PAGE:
Intergovernmental Revenue.  The second-largest category of revenue, intergovernmental revenue (also referred to as state-shared revenue plus grants received in the General Fund), accounts for 22.4% of total General Fund revenue and is projected to be $18.9 million, an increase of 18.5% compared to the FY21 budget of $15.9 million. This increase is reflective of stronger-than-expected state sales tax receipts and the inclusion of one-time grant revenue from the State of Tennessee and the Federal government (American Rescue Plan).
Property Tax. The third-largest revenue source for the City’s General Fund is property tax, which accounts for 9.8% of General Fund resources. The amount of property tax revenue going to General Fund operations for FY22 is $8.2 million, compared to $8.4 million budgeted in FY21. The General Fund portion of property tax revenue is the result of the total property tax of $23.2 million minus $2.5 million due to the City’s Industrial Development Board, less $11.7 million transferred to the Debt Service Fund for general obligation debt service, and a transfer of $800,000 to the Street Aid and Transportation Fund.
The Williamson County Property Assessor has completed the every five year revaluation of property throughout the County. As a result, the City property tax rate has dropped to $0.3261 per $100 of assessed valuation. The City’s property tax rate remains one of the lowest property tax rates among cities across Tennessee and the nation. Click here for a history of property tax rates in the City of Franklin.
Alcohol Taxes. Local governments in Tennessee receive wholesale beer/liquor taxes from distributors and privilege taxes from local businesses that serve liquor by the drink. For the FY22 budget year, these various alcohol taxes are projected to generate $4.7 million, accounting for 5.6% of General Fund revenue. The projected FY22 revenue is an increase of 5.4% compared to the FY21 budget.

Building Permits and Licenses.  While we have yet to see slowing in local construction activity, the proposed budget incorporates an assumption that the pace of development will slow in the coming year. The budget for building permit and license fees revenue is projected at $2.5 million for FY22, a reduction of 10.2% compared to FY21. These fees allow the City to recover the costs associated with providing construction-related services.  Building permit and license revenue accounts for 3% of the General Fund revenue.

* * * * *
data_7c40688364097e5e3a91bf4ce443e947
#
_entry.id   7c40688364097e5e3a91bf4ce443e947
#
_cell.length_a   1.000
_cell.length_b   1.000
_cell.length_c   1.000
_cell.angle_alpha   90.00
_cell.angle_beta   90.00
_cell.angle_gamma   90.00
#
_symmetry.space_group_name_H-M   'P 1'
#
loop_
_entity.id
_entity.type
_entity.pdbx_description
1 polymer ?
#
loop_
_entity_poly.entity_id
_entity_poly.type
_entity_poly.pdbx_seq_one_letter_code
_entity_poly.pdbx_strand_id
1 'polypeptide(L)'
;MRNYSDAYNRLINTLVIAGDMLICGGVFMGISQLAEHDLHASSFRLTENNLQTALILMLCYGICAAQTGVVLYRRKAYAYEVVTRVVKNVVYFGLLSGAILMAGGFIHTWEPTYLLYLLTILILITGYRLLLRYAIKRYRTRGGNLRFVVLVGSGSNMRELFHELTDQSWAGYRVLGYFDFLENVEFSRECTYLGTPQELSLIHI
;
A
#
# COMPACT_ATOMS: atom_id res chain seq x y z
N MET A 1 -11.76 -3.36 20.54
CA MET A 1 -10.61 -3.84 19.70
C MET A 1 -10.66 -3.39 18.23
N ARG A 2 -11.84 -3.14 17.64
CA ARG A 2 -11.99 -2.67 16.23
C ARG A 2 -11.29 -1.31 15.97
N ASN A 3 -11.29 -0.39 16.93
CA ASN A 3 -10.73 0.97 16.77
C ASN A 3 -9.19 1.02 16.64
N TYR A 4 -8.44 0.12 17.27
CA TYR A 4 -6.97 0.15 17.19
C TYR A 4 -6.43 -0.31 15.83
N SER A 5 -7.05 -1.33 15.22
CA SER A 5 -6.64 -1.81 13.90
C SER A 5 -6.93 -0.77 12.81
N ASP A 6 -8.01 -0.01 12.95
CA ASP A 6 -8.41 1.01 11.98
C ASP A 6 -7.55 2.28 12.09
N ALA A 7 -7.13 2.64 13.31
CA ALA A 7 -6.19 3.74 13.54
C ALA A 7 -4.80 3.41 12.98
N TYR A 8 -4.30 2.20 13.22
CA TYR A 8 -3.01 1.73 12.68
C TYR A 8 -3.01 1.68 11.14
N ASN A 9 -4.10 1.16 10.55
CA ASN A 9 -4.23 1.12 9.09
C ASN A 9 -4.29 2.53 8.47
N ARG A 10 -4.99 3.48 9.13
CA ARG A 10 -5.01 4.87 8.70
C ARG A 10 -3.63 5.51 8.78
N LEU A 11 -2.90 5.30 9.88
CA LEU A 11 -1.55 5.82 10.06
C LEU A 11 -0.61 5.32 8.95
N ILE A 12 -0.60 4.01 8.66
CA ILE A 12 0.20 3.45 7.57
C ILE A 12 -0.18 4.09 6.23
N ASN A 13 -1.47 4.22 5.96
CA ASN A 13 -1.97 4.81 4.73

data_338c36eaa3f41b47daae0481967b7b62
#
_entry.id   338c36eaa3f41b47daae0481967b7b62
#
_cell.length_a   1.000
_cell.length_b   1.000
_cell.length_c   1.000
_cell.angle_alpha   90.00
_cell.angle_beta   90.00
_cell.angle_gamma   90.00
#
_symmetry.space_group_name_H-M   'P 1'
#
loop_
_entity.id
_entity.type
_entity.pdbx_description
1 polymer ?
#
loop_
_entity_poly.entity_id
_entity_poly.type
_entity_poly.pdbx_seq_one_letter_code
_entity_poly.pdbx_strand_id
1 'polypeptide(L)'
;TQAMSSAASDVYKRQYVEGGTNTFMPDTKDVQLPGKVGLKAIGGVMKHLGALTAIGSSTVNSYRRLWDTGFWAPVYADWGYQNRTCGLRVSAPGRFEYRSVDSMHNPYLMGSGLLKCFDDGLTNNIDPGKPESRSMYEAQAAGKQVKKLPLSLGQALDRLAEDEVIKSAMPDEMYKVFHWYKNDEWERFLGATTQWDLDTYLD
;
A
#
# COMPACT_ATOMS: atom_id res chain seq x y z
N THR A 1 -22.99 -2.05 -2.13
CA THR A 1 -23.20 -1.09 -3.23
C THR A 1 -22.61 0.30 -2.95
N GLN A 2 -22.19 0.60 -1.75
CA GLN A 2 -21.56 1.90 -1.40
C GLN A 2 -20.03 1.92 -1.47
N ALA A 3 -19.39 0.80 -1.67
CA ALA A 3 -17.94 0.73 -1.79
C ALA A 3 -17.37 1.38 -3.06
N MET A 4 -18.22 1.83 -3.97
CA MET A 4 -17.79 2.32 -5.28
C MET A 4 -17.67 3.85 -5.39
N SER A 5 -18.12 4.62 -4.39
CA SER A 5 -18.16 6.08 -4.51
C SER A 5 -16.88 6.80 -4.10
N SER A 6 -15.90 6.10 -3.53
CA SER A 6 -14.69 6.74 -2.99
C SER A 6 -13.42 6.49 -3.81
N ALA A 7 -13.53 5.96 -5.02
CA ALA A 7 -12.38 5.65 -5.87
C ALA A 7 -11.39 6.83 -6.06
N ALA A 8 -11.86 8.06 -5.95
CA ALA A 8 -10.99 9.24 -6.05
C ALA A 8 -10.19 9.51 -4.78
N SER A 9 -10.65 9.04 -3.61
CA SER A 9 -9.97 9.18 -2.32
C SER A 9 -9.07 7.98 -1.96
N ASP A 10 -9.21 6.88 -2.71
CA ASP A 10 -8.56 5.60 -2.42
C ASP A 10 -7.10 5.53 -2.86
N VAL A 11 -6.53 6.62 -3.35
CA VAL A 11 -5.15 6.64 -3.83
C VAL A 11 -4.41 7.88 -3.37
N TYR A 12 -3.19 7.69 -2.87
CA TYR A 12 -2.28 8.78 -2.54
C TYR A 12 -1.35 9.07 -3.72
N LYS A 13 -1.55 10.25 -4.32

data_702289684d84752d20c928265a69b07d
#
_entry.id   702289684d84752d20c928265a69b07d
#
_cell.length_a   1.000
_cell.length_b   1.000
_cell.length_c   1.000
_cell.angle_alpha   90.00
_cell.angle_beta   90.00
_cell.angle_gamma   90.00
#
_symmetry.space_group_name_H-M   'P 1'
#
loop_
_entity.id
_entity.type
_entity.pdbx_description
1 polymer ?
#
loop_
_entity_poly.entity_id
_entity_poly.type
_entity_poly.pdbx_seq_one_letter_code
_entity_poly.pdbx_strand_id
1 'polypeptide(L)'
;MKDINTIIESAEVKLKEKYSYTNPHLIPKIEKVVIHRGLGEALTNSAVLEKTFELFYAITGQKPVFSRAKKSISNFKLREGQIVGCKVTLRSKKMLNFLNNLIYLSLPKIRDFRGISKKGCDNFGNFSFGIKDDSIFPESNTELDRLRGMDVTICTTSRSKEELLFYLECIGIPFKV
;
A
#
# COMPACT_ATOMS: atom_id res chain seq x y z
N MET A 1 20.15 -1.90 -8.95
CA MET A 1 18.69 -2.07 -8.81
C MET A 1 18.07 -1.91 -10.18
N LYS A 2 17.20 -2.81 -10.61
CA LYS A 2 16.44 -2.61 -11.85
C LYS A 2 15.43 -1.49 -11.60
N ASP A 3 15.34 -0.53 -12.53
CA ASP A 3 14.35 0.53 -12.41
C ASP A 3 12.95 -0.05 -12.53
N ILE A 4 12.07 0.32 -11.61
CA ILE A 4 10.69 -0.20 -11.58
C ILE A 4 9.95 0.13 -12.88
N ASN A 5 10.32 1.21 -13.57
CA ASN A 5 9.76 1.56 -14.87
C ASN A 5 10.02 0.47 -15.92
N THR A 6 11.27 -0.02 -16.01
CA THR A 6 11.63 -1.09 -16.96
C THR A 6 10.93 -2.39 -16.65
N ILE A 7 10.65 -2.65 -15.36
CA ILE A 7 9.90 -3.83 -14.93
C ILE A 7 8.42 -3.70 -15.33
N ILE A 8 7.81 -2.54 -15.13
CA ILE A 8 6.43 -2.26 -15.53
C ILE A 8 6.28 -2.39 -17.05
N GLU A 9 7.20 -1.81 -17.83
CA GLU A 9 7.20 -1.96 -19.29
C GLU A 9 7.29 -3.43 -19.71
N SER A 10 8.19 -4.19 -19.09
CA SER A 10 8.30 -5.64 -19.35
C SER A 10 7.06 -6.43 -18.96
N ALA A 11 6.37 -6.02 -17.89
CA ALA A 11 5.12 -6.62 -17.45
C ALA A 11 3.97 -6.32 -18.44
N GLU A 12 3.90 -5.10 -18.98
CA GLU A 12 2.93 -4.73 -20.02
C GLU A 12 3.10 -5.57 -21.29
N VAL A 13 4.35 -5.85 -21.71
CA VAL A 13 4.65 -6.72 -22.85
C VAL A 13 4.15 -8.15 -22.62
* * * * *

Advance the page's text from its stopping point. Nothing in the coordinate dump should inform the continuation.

Franchise Fees.  The collection of franchise fees from cable and gas utility providers accounts for 3.0% of General Fund revenue. For FY22, $2.5 million is projected in franchise fees, a modest 0.2% increase compared to FY21. 
Other Revenues.  Other revenue categories of note include municipal court fines/fees, and interest income. Court fines/fees are projected to have modest growth at 3.8% in FY22 compared to the prior year. Interest income is projected to remain flat in the FY22 budget. All other revenues in these categories are projected to be relatively stable compared to prior years.     
As described above, the total available resources within the General Fund is $84.5 million for FY22. The following chart displays a summary of expenditure activities within the proposed budget by service area. Public safety functions account for slightly less than half (46.4%) the total General Fund budget.
Employee Earnings and Benefits. The cost of wages and benefits for City team members (employees) accounts for 71.1% of the City’s General Fund budget. Overall, employment-related costs are projected at $60.1 million, a 5.9% increase compared to the current budget of $56.8 million.
Salary Adjustment.  The FY22 budget includes a total $1.7 million for annual pay adjustments.  The annual pay increase for City team members will involve two components again this year:  1) approximately 60% of the pay adjustment will be allocated in an across-the-board 2.5% general pay increase or “market adjustment,” and 2) an additional pay increase ranging from 0.5% to 2.5% will be provided to City team members based on their 2019 and 2020 performance evaluations. As a result, City team members will receive pay increases ranging between 3% and 5% based on their performance. The pay adjustment will be effective the first full pay period in July 2021. A similar pay adjustment approach was implemented in the three fiscal years prior to the COVID-19 pandemic.